I’ve known Pat longer than I’ve known any other serious bicycle collector; he has invited me to his front yard bike swap with other collectors from all over Arizona. His generosity and enthusiasm for bicycles is contagious. When I began thinking about creating, I knew he’d be first in my series of “Collector Profiles.” Below is the interview I conducted with Pat February 5, 2016. Additionally, you can view a gallery of images here, and a short video here.

Q: How did you get interested in bicycles? Can you pinpoint when you got hooked?

A: Sixty five years ago, when I was a kid we lived in Boulder, Montana, a dirt-street town of about 500 people. We took a trip to Helena when I was in the third grade. I saw a Hawthorn bicycle in a department store window. I couldn’t stop looking at it. My mom told me that if I saved up half of the money, she would chip in the rest. I haven’t been without a bicycle since I was eight years old.

In 1956 we moved to Tempe, Arizona. I became a paperboy and delivered both the Arizona Republic and the Tempe Daily News by bicycle. My route was between the [Salt] River bottom and Priest Road. It was dark and there were mean dogs. I bought the heaviest bicycle I could find. During that time, I’d find $10 bikes and fix them.

After graduating from ASU, I took a job teaching 4th grade and bought a 1970 American Eagle—my first ten speed racing style bicycle.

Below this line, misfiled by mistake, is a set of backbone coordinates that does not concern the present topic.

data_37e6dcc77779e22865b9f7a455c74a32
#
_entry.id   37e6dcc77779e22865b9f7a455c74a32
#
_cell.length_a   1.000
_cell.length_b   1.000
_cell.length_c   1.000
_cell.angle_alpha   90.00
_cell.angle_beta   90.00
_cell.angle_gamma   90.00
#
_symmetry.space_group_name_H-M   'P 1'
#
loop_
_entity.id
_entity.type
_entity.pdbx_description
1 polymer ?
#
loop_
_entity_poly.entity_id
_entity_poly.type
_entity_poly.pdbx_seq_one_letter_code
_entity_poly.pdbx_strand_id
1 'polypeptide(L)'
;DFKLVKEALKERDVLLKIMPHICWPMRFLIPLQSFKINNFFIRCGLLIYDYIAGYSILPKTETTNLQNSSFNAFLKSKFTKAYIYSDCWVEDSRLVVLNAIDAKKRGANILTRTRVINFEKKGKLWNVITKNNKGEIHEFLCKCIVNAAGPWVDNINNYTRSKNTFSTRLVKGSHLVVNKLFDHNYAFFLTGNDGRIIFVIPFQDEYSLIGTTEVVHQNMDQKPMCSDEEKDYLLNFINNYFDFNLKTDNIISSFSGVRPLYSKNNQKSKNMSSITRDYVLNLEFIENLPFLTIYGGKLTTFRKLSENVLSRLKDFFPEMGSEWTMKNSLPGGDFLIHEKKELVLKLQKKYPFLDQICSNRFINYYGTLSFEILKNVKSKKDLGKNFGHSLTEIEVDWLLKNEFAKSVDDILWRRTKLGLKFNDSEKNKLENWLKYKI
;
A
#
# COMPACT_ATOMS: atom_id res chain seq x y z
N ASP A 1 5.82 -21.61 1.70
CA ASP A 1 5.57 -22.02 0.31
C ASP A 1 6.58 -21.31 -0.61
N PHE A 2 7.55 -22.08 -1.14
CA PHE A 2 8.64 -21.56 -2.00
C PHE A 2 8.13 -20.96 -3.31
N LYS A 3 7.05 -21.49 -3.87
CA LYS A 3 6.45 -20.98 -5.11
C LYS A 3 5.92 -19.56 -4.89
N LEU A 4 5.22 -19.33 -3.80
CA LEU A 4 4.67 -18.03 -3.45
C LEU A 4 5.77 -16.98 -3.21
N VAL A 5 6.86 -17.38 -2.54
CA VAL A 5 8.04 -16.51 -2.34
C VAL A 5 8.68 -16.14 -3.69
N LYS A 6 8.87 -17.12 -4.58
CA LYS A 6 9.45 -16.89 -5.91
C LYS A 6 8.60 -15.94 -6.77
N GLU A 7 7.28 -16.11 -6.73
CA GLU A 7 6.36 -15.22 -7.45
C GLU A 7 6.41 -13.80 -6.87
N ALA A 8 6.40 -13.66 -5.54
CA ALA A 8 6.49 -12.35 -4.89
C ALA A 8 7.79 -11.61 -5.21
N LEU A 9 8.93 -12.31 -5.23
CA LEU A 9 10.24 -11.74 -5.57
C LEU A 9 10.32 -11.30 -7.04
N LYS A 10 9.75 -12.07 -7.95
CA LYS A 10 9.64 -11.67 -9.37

Q: What was the first bike you really loved?

A: In the mid-eighties, somebody gave me a Sunset Magazine with an article about the “Almost Across Arizona: Grand Canyon to Mexico Bike Ride.” The people in the photos looked like me, they didn’t shave their legs, they were older than me, and they were riding 600 miles. I decided I would do the ride.

I bought a used Schwinn Voyager II with a leather Ideale saddle on it. It was quick and I could ride it much further than I could on my American Eagle. I decided to upgrade and bought a brand new, and expensive for me, 1985 Trek 720 touring bike from Landis Cyclery. I bought it in October and trained for a year. I’d ride to Saguaro Lake and back from the Fiesta Mall area [in Mesa, Arizona].

 That next October, in 1986,was my first “Almost Across Arizona” ride on the 720. I bonked every day for eight days, but I loved the ride. But back to the first bicycle I loved—we were riding near Sunset Crater [on the Almost Across Arizona ride], and a guy rides up next to me on a red Schwinn Paramount. It was so beautiful I just kept staring at it. Its chrome Nervex lugs mesmerized me. He told me I could find one used pretty easily. It was all over for me. I bought a beat up 1972 Paramount that I found in the Arizona Republic classified ads and repainted it myself.